- Hayley and Roger Mason are currently embarking on a non-stop 3-month drive with their family across Australia in a 12-seater van they converted themselves.
- The two are part of a thriving community of #vanlife enthusiasts, who share tips on Youtube, Reddit and Instagram.
- “The whole four-wheel drive and camping scene is huge, it’s been a huge culture in Australia for years,” Roger told Business Insider Australia.
- Visit Business Insider Australia’s homepage for more stories.
Hayley and Roger Mason left home on March 19 on a mammoth drive that will take up to 11 weeks, all in a van they transformed from scratch for the journey.
They’re part of a thriving community of van enthusiasts who have eschewed bulky and expensive RVs in favour of a DIY approach.
The family have now been on the road for weeks, hugging the ocean from the Gold Coast to Sydney before turning to the interior of the country towards Adelaide and through the Nullarbor Plain, travelling along one of the straightest roads in the world.
Joint owners of a small business, they maintain an Instagram account that integrates their family life, and it’s where they’re documenting their entire trip.
“The whole four-wheel drive and camping scene is huge, it’s been a huge culture in Australia for years,” Roger said.
“I feel like this van pull is real,” Hayley added.
The couple say that while they’ve done plenty of van trips, this is the first time they’ve refurbished a van from scratch, and it’s the biggest trip yet.
On YouTube, where Hayley and Roger spent hours researching hacks they could apply to their own van, videos outlining how to take a regular van, gut the interior and refurbish it to live or holiday in, rack up millions of views. On Reddit a thriving 113,000-strong community swaps ideas and DIY conversion achievements.
They bought the van with 12 seats intact last year during the pandemic.
“They’re really hard to find right now,” Roger said, adding he thinks a desire to travel locally and discover the country “outside your backyard” is the reason behind the current scarcity.
As to why more people are opting for vans – and van renovations – over simply buying an RV, Hayley says it’s all to do with finding a happy medium between a vehicle that’s liveable and something you can actually take off the highway.
“I think maybe the appeal is you can obviously sleep in it…but it’s also small enough to be mobile, instead of buying a caravan or buying a motorhome.”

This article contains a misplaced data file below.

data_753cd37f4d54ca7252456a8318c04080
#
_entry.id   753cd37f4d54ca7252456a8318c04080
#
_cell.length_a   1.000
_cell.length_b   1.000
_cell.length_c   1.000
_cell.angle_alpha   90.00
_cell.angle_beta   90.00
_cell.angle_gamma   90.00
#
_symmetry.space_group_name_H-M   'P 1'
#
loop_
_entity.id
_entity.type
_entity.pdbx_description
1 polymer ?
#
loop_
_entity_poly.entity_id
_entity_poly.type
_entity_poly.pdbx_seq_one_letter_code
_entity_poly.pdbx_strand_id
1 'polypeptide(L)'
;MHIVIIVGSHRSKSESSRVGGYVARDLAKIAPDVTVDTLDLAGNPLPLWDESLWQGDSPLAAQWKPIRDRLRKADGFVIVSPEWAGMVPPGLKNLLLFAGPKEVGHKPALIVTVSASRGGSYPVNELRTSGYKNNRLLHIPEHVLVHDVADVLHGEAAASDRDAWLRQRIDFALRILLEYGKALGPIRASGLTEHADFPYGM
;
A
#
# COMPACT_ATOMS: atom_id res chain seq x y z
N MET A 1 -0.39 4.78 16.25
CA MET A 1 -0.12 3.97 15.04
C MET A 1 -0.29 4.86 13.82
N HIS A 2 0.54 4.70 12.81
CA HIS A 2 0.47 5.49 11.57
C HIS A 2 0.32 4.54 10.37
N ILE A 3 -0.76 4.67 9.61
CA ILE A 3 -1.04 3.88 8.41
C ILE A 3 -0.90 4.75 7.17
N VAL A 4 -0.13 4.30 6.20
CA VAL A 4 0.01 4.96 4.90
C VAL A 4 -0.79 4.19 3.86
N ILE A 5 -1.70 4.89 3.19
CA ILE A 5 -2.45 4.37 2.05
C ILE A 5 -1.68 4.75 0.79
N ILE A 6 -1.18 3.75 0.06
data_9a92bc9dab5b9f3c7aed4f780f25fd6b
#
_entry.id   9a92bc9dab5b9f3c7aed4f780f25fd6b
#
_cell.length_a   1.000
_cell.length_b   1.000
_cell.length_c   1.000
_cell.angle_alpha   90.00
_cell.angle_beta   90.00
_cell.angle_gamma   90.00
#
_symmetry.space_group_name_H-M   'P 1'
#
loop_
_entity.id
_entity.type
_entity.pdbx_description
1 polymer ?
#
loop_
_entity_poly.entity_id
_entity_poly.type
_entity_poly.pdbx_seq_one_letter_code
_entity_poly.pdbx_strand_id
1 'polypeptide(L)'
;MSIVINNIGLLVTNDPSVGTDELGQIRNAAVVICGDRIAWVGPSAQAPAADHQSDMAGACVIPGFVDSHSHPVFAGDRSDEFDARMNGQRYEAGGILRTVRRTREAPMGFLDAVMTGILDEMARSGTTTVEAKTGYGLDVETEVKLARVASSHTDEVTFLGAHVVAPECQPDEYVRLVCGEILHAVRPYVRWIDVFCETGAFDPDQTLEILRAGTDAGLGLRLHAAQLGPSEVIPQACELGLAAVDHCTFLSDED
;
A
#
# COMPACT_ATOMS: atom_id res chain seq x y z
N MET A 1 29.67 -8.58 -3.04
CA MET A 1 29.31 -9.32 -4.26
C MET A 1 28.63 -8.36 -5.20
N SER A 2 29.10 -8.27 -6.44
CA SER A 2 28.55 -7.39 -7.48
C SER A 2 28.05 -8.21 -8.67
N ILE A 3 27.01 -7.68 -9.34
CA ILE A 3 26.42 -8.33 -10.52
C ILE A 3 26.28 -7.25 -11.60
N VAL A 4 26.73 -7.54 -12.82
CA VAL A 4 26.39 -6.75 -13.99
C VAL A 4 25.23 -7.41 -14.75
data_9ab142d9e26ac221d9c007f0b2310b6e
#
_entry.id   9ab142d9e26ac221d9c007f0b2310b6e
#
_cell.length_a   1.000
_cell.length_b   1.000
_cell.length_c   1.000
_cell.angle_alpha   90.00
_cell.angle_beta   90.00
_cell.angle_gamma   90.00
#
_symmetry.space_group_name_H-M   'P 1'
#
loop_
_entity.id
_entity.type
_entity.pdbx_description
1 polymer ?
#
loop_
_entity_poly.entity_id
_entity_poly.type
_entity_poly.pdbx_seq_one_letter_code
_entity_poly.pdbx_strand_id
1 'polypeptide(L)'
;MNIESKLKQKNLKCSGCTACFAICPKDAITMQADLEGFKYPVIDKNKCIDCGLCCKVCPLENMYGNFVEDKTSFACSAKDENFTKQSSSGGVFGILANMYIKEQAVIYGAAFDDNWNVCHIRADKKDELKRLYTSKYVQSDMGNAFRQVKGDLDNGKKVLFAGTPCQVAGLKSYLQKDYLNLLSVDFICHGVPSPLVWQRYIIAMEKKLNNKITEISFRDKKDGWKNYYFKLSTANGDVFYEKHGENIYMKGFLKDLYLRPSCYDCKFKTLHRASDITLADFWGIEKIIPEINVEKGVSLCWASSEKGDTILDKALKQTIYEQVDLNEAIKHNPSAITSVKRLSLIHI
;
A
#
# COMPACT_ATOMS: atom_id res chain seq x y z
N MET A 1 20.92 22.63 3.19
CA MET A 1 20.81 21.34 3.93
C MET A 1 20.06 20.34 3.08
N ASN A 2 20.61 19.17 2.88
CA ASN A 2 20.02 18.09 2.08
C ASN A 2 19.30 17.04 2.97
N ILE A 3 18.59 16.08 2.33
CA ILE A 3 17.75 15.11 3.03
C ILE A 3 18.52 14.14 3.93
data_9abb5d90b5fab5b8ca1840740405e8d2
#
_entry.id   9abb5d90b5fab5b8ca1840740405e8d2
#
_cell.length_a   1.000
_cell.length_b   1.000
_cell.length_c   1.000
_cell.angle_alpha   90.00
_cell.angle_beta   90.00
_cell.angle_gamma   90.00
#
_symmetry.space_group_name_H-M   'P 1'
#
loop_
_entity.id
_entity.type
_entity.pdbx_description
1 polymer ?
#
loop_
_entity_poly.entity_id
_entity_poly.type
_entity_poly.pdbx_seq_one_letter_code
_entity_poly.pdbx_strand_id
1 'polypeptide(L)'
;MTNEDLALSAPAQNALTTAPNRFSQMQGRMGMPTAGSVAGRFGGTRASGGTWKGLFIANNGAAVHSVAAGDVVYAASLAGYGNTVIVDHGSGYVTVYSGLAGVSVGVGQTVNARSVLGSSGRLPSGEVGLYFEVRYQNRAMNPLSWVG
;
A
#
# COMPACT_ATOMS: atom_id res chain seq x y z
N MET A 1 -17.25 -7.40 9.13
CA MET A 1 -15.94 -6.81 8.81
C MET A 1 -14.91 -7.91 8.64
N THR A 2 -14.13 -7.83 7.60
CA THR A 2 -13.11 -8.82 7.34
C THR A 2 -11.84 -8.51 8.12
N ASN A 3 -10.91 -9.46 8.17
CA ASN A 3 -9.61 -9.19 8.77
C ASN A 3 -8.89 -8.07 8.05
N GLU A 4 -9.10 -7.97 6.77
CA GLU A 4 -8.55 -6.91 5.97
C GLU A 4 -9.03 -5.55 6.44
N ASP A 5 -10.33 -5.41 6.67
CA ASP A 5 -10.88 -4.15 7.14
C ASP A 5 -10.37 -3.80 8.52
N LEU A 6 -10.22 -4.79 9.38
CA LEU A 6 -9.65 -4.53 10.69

She said for their family they needed something you could still park on the main street but then drive it “on this epic road trip as well.”
Settler, the small business Hayley and Roger run, sells seeds specifically selected to attract bees. The goal is to help people create environments which allow bees to thrive in built areas that might otherwise not support this ecosystem.
They also sell growlers filled with honey from their backyard beehives, along with merch.
With 20 wholesalers across Western Australia (and 200 across Australia), the couple decided to make their dream adventure a business trip, planning to visit as many of the shops that stock their products along the way.
“[We were like] ‘let’s go over and visit all our people and meet them in person other than just email’. Because relationships are so valuable.”
How they did it
Roger started with the essentials needed to ensure the family can survive, even in the middle of the Nullarbor, and where towns are few and far between and water is scarce.
“The main stuff was energy, water, and a bed,” he said.
For over a month he worked “pretty much full-time” on the van conversion, sourcing inspiration online while Hayley managed their business.
“We didn’t want it to be a tiny home on wheels,” she said.
Roger, a builder by trade, gutted eight of the 12 seats of the Ford Transit, and transformed two into revolving chairs.
The seats turn into bunk beds at night, inspired by “this old-school dude in the UK” who came up with a hammock-camp bed hybrid and shared it on YouTube.
“We wanted to be off-grid with it as well,” Roger said. “We’ve got a massive Deep Cycle battery and a really big solar [energy] system.”
It’s powered by a giant solar panel the couple took off their house and hand-welded onto the top of the van.
“To use that solar panel, we had to get a solar controller to get the energy into a battery,” Roger said.
They also use a DCDC charger, a battery designed to charge off the power of a driving car, that also offers them one week’s worth of backup energy if it rains.
Underneath the van is a 80-litre freshwater tank, and a suspension upgrade so the van could handle dirt roads.
How much did it cost?
The couple bought the van secondhand for $2,200, but it was gearing it up for the road that really cost a lot of cash.
“We’ve gone pretty crazy,” Hayley said.
The suspension upgrade was $2,000, the tyres cost another $1,200 along with other additions like magnetic block-out shades and an awning that wraps around the van for $1,000.
“[The] solar and the battery setup was another 1,500 bucks,” Roger said.
All up, they estimate the van conversion cost them around $17,000.
But they said compared to others out there, their conversion feels pretty low-key.
“I’ve got another buddy who’s doing a full-on van build, and he’s estimating [it will take him] like two years,” Roger said.
Hayley and Roger said the main advice they would give to other aspirants is to keep it light.
“A lot of things we watched on YouTube were crazy,” Hayley said. “You’re going to lose so much money on fuel and your car is not going to be able to handle it if you’re spending so much money on heavy stuff like fridges and ovens.”
Having been on the road now for a few weeks and with the actual work of DIY refurbishing the van now complete, their goal is to enjoy the.
“We’re just settling into the routine and rhythm of it,” Hayley said.
“We feel like we’re only just letting ourselves slow down now.”
Source: Thanks msn.com